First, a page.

Isn't he beautiful?


Sunday, December 1, 2019

A move and a countermove

Hello everyone. Thanks for the kind words of welcome and celebrating my regained health. 

As soon as I was able to undertake an extended road trip, I traveled up to Marquard where my furniture and household goods have been stored for the past three years. I had planned to stay for four days - in our old home which Angus and Amanda now occupy. 

With the help of my old houselady Emily, we repacked cartons and dusted off furniture in no time at all. Within the day I'd set aside for it, we had completed the task.  Rather than being a traumatic occasion, I found that finally ending our 24-year stay in Marquard, I found it brought closure rather than being an emotional ending. 

I took Emily and two carloads of furniture and items to her house in the township. Arriving there, her teenage grandson, Karebo came out to greet me and help carry the goods into their home. All-in-all a successful project completed and it was good to reconnect with my dear Emily again.

I spent every afternoon with my 91-year-old MIL, Pam who still lives in my unit in the care-assisted retirement home in Marquard. I sorted out her large-digit, loud ringing cell phone which my BIL had bought her two months ago. She had somehow activated the silent function and members of the family told me they were not able to get her.  Since Grant's death two years ago, she's not had television. The next day I visited the retail store which sells packages featuring several dozen channels and bought a suitable one for her. That night, Angus installed it for her. She insisted he set it on SABC 2 and to leave it there.  So much for the extra view channels!

Pam (MIL) and me, on my recent trip to Marquard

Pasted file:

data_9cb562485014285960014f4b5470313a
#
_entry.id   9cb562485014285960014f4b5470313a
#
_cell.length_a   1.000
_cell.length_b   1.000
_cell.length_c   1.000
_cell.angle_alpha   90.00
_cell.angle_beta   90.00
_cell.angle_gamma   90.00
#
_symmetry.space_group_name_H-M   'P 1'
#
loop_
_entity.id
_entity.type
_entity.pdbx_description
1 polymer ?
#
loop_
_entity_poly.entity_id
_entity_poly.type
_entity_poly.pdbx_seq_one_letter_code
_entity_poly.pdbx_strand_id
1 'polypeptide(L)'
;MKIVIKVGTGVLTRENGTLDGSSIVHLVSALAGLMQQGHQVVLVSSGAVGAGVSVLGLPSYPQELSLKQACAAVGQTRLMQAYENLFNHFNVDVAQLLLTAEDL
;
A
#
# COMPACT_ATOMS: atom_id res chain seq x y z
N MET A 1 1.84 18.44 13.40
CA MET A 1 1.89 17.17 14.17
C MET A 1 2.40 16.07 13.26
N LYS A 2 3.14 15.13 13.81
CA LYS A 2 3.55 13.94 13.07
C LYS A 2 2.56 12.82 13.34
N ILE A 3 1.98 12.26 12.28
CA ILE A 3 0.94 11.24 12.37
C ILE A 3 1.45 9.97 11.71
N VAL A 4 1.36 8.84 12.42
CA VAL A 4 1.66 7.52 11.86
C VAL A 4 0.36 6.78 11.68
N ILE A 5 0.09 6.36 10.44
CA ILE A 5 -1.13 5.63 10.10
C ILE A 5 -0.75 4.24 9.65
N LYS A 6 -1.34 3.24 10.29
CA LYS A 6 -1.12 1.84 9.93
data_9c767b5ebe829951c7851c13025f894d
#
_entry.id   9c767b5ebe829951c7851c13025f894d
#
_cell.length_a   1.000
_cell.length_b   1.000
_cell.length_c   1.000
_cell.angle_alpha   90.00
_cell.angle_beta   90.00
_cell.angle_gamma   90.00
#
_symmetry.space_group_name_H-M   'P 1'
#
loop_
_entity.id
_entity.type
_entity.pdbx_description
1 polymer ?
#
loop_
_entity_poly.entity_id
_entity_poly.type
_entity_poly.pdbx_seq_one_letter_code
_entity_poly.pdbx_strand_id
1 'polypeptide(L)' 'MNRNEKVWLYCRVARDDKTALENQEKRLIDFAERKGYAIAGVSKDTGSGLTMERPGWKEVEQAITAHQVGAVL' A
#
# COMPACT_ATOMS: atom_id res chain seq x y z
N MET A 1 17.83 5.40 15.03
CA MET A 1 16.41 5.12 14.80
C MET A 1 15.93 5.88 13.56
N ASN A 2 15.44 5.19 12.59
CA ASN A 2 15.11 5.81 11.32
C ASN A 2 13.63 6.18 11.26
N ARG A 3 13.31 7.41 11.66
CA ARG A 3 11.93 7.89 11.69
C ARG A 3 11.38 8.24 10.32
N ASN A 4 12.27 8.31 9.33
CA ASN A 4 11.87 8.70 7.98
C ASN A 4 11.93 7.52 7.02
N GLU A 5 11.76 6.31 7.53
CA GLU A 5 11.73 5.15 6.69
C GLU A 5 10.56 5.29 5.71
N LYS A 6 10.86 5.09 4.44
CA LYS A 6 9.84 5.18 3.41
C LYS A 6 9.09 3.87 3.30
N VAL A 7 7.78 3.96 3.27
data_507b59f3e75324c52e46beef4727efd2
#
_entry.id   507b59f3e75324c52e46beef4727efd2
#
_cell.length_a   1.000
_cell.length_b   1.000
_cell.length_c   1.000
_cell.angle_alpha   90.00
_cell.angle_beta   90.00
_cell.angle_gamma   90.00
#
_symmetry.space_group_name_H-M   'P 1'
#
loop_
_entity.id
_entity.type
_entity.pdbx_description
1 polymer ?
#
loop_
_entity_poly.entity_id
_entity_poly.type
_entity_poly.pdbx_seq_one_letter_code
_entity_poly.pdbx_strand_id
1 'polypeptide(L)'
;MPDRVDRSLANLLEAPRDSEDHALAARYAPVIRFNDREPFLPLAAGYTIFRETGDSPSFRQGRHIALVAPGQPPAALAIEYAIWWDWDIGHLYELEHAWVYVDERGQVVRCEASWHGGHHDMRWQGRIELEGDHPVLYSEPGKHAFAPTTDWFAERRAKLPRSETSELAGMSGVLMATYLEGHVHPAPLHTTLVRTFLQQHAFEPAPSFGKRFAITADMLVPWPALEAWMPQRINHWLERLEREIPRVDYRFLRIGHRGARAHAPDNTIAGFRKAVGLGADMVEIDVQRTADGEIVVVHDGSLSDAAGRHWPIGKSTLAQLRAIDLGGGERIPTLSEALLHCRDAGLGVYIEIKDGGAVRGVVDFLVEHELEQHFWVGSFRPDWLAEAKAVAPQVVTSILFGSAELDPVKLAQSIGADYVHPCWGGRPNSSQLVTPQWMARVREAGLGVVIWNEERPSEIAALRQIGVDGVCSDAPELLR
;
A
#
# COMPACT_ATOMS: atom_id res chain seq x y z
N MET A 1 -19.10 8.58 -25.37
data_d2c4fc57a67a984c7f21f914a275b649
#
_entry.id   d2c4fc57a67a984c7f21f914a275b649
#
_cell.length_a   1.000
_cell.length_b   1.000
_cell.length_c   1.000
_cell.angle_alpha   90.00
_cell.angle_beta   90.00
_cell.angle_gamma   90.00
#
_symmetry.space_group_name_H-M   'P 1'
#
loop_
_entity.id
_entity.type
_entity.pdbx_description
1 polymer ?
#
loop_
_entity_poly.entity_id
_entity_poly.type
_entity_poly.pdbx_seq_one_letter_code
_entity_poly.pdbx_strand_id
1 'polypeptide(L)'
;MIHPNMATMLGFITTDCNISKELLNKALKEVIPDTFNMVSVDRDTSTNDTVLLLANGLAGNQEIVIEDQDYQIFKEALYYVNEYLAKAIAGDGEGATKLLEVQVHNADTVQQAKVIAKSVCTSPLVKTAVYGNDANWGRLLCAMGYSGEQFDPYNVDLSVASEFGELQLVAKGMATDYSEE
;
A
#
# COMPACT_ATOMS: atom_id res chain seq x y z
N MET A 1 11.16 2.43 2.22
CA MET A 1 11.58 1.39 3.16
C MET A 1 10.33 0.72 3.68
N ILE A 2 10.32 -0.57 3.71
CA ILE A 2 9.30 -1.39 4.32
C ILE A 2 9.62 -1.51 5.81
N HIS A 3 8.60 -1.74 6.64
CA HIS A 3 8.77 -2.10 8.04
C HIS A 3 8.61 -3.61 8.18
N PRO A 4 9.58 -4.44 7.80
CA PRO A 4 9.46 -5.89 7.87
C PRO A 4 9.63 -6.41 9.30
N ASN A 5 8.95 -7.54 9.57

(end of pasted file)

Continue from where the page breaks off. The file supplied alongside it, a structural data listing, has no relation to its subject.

On Saturday Angus and Michael (the kind friend who stored my stuff) loaded everything onto Angus' trailer and the cartons into the back of his doublecab pickup truck. Angus stored these in his garage. 

(Michael on the left, Angus on the right) 

My life in transit! 

The next weekend Angus, Amanda and children brought my furniture down to the farm and at the moment with all the cartons [fortunately] unpacked, my life is standing on my cottage veranda. 
One of the many, many pieces which adorned my home during my married life. These and many others are awaiting being sold 

The beautiful pine desk which Grant handcrafted for me way back in 2008, is under this laptop as I type. My oak sideboard, three cabinets and my trousseau kist are in my bedroom. Storing linen, several dinner services, glasses, casserole bowls, teasets and a cutlery canteen. I'll put these up for sale in due course.  

Meanwhile I continue to work at the four jobs that I do to keep going. 

This week it was the second anniversary of Grant's death. Having coffee with Estelle and Steve (artists/owners of the Art Box which I managed for two years until April this year) I said that I was relieved it's NOW and not two years ago. I feel as if I've come several thousand miles in forging ahead to succeed. And I'm thankful that I am still able to do these things. 

Last year, the first year of Grant's passing, Steve (who doesn't take commissions) did a beautiful painting in oils for me.  He said it was a pleasure and an honor to paint his old friend.
Grant Hedges 16/02/1951 - 27/11/2017

All the while the monolith peaks tower over the Valley. 

Champagne Castle and Cathkin Peak taken from my family holiday home 


Sunday, November 17, 2019

There's been a reason...

... for my absence on Blogger. Once again, I haven't blogged since the first week in August but this time I have a good excuse. Meanwhile I apologize. I have missed you all and missed blogging and sincerely hope to be back now on a regular basis. 

Here's what happened:

I went to the local doctor for the normal woman's check up. I [thought] I had a small, very small issue - a lump. He referred me to a gynecologist in the city. 

This young man did a biopsy in his surgery and not realizing I'm a woman alone, sent me home. I drove home, put myself to bed and slept until the next morning. I went over to my friend next door, where I work in the farm office and told her what had happened. She was aghast and said I must never again struggle on my own like that. 

Two days later the gynae phoned me and said come back quickly; the lump he'd removed is cancerous and he needs to send me to an oncologist gynecologist. 

I was shattered.. I sat up all night with this terrible news going through my head. Next morning early, once again, I walked over to Ronnie, who was still in bed. This time I told her I wouldn't be coming into the office that day as I need to arrange an appointment with the oncologist in Durban.  Ronnie was so sorry that I'd spent the night worrying about this all alone and insisted that from then on they would help me in any way possible.